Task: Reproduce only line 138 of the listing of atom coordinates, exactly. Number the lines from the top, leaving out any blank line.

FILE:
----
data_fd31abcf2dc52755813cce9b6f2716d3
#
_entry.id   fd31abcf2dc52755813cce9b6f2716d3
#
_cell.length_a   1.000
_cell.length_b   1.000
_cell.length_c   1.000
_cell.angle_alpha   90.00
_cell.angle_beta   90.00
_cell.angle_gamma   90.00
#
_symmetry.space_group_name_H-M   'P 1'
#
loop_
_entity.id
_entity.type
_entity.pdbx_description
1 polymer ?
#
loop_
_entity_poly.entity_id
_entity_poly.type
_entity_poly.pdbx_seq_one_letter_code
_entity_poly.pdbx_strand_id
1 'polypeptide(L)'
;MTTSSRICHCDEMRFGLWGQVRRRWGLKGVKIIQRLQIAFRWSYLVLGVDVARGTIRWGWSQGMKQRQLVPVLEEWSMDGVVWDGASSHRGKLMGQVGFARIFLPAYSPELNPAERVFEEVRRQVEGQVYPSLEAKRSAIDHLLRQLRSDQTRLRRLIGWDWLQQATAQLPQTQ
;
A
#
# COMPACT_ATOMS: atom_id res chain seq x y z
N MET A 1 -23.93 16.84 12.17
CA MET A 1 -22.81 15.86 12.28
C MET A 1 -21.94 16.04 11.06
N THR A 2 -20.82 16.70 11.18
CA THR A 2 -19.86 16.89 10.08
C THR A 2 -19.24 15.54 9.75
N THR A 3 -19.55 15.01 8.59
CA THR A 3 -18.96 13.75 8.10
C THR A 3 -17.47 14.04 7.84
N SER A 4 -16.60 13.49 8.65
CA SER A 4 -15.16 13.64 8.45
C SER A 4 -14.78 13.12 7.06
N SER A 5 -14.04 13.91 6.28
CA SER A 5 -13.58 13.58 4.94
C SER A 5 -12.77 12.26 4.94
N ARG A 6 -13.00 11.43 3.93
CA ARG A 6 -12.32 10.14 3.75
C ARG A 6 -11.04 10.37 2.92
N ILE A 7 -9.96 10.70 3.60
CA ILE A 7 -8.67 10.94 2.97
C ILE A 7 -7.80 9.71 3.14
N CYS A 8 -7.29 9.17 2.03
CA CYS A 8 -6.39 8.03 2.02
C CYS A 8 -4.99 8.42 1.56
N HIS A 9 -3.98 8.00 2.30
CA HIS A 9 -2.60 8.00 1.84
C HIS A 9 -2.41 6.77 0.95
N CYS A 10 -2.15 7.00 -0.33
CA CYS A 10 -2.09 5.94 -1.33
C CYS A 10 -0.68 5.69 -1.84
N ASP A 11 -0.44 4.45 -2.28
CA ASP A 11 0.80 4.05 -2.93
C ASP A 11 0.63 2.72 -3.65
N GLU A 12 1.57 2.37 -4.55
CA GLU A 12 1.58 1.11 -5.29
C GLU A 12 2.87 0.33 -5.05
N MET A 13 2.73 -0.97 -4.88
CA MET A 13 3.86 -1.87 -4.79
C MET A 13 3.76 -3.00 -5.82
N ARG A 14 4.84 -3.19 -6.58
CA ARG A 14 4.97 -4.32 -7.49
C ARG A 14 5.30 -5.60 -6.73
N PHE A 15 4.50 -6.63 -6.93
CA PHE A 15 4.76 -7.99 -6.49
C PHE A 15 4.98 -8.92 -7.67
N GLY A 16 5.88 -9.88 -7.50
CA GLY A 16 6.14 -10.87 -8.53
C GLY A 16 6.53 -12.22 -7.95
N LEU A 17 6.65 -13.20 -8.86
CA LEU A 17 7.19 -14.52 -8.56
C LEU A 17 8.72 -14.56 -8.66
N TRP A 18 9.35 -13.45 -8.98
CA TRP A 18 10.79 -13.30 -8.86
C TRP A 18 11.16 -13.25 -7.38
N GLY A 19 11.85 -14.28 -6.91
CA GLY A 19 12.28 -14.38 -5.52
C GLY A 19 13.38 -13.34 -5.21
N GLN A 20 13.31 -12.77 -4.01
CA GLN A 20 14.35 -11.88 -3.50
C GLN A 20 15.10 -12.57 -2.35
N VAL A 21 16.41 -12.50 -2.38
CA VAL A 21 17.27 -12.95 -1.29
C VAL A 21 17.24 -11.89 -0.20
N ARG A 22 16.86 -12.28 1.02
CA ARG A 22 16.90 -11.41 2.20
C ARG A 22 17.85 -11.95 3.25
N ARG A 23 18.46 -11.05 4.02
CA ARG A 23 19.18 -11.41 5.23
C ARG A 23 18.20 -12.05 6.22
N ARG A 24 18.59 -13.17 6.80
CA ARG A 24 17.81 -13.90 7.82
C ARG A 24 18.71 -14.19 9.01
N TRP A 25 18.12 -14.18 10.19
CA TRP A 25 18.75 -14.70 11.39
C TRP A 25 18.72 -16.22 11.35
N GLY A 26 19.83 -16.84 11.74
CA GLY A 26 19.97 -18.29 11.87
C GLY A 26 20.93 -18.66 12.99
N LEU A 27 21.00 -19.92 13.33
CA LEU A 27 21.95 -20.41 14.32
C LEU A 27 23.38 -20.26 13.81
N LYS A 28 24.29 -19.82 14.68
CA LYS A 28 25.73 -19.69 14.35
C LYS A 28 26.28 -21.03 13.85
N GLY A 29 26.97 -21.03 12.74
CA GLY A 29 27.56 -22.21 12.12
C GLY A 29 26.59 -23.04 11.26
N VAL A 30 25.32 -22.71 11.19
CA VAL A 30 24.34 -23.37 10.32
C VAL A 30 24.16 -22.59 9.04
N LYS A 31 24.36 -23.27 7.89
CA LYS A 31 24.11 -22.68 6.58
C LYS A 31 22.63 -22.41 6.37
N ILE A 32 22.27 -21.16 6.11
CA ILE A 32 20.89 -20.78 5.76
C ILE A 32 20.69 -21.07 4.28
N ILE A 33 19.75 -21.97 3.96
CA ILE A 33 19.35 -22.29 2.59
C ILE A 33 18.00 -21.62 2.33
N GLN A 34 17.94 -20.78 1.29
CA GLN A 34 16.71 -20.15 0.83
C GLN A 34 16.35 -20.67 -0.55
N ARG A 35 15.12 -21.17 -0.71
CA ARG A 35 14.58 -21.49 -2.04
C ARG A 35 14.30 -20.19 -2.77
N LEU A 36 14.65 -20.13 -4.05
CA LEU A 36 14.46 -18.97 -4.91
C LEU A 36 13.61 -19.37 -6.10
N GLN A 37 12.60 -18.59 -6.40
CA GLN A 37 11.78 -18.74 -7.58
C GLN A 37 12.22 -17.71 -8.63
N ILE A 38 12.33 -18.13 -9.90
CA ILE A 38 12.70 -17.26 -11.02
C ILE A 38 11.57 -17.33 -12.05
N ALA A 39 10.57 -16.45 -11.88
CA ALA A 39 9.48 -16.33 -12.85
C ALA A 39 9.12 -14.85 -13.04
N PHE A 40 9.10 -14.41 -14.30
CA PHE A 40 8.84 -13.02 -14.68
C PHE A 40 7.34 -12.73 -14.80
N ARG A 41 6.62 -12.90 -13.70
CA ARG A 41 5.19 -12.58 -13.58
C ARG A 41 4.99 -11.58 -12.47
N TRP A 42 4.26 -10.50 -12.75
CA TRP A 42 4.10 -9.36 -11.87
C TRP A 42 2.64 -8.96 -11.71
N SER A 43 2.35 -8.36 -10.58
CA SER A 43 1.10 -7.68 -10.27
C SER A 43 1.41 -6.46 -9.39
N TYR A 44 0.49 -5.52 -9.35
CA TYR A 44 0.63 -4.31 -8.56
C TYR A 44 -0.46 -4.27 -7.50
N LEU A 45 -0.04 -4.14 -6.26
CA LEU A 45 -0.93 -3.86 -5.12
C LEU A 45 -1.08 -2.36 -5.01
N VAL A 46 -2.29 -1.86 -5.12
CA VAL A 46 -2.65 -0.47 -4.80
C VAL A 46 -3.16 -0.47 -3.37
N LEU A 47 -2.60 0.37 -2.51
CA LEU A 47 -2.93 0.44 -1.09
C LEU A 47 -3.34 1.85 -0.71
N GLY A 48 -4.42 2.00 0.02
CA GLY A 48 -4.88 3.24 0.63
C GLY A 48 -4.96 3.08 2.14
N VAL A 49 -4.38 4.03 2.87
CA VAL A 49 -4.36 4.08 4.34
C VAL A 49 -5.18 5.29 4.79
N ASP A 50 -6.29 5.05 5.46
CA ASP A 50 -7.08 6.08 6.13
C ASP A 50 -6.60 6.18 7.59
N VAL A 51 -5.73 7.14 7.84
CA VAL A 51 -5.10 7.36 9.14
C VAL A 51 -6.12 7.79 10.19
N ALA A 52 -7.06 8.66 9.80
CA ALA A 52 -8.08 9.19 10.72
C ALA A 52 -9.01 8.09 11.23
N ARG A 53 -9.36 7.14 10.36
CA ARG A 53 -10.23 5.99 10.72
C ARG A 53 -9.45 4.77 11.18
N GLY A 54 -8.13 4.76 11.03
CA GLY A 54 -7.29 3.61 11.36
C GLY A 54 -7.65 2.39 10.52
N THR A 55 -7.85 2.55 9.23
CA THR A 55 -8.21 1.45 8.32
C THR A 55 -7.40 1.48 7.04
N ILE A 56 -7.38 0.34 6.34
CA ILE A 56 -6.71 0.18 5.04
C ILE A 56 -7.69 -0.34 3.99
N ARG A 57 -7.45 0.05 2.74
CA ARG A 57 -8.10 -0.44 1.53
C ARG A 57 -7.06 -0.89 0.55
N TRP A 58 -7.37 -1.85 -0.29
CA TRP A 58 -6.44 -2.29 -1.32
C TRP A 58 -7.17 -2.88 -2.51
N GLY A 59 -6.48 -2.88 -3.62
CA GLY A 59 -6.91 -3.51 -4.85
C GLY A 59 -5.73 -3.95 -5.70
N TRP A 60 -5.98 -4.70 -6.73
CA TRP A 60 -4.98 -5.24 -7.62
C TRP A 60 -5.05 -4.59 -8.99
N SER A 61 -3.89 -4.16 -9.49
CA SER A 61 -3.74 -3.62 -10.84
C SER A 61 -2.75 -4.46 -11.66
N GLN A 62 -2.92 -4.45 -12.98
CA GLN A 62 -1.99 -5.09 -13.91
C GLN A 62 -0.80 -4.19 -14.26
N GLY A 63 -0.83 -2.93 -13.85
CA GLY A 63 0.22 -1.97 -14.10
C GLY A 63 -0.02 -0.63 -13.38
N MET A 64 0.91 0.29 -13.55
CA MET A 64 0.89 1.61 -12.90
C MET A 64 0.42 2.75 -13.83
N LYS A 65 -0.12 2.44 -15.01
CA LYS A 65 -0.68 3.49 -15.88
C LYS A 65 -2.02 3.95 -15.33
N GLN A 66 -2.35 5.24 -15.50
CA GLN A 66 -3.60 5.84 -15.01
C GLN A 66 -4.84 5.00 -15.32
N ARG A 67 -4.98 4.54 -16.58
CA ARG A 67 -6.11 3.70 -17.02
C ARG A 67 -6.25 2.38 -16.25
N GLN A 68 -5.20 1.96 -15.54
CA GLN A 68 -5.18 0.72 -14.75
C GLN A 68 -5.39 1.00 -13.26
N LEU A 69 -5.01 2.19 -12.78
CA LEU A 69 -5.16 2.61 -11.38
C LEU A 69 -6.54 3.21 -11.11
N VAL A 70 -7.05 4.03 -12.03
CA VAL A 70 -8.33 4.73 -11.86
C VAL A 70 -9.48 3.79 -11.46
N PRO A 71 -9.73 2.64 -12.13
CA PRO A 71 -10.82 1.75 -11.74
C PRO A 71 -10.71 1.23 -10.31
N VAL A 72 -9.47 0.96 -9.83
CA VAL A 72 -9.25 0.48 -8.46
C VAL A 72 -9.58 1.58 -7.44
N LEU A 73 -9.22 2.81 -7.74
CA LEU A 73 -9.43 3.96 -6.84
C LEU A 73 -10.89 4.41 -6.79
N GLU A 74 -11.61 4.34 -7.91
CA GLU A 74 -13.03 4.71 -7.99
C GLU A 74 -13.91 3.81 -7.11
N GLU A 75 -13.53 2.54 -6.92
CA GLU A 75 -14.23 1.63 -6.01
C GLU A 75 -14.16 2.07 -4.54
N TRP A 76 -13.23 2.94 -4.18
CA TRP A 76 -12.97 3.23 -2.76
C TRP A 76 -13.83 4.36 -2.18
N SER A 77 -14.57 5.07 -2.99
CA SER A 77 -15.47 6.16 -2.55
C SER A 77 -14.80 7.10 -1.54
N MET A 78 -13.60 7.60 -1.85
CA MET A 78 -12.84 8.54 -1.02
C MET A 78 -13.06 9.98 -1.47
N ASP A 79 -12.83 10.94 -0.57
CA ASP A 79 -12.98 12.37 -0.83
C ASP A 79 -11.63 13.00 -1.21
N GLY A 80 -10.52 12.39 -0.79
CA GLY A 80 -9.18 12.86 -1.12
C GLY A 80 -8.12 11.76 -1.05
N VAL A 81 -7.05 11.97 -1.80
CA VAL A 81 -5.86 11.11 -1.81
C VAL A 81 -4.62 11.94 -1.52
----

C LEU A 36 13.61 -19.37 -6.10